I think of the head of oncology who operated on my brother. At the end of a full day of surgery, my brother was pronounced cancer-free and given more years of life — hopefully many more years. But, what if that oncologist had said, “He has pancreatic cancer. Few people survive. Why bother?” How did he know that my brother had a chance to live a longer life? He didn’t. He just never gave up.
I suspect the oncologist operates often and has many failures.
But what about the successes? What do the successes and failures have in common?
We can be relatively certain that without intervention, the cancer patient will die.
Without intervention, we can be relatively certain that those saying change isn’t possible will be right.
It is true that we cannot change others. However, we can ask them, “Is this the way you want to stay?” “Is your current behavior helping or hurting you?” “Is your current behavior contributing to the situation in a positive or negative way?”
In our role as change agents, we must constantly ask how can we improve ourselves? How can we help others to improve? We cannot give up on the human potential to change and grow.
Hold onto hope, and don’t stop asking deep, provocative questions. Let me know about the people in your life whom you have seen grow and develop. I love success stories.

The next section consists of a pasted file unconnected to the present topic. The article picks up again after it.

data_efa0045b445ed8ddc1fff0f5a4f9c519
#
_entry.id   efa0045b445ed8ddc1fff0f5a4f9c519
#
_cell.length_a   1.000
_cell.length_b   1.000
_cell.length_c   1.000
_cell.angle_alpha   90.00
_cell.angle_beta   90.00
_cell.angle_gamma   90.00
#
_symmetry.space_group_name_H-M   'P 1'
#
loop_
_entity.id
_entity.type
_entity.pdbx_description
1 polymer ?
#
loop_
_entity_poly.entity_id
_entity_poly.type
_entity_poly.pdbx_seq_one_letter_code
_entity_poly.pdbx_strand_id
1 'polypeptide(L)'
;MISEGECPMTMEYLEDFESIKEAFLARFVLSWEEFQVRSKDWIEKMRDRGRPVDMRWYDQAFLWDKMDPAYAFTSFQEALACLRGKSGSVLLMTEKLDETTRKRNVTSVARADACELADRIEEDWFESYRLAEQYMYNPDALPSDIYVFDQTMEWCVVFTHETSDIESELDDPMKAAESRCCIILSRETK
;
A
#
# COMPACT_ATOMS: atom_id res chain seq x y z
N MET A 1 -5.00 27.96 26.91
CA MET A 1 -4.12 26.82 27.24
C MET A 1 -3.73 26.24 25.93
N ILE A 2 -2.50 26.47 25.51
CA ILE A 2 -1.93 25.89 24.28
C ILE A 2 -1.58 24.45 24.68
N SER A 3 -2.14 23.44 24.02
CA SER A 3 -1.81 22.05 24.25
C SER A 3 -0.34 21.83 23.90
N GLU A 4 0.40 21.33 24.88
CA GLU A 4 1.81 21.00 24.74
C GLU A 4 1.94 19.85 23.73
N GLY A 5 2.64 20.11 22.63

There is only one person in the world you can control. And you know who that person is!! Go look in the mirror! And while you’re there, give yourself a thumbs up.
It’s not easy to bring your best self to work everyday — but you do. OK… maybe not last Friday, but who’s counting? Do you take time to truly appreciate all you accomplish throughout the day? That’s why I’m a big proponent of the concept of self management:
Being your own boss even when your paycheck is cut by someone else.
But self management requires a shift in attitude, an acceptance that effective praise does not have to (even though it is nice when it does) come from outside sources. You know when you’ve put in your best work — and the effort it took to get it done.
So before you move on to your next task after filing that complex budget report, step back and acknowledge what you’ve achieved with a good old “Yay Me!” Maybe even take yourself out for a coffee. Not only will you notice a self-esteem boost, you might also see a surge in productivity, just like when you have a boss who is good at delivering positive feedback.
And do you appreciate yourself when a colleague says something snarky, and you choose to hold your tongue? Or when you see something really inappropriate, and you find just the right time and place to address it one-on-one? Or, for those of you who have trouble speaking up, do you silently applaud yourself when you pitch an idea at the meeting? We need to appreciate both our tangible work efforts AND the way we notice and manage our emotions and interactions.
While it’s true that you are the only one you can control, it’s also true that your opinion of you has a huge impact on your ability to succeed. So look within, and in 2018 be the best manager you’ve ever had!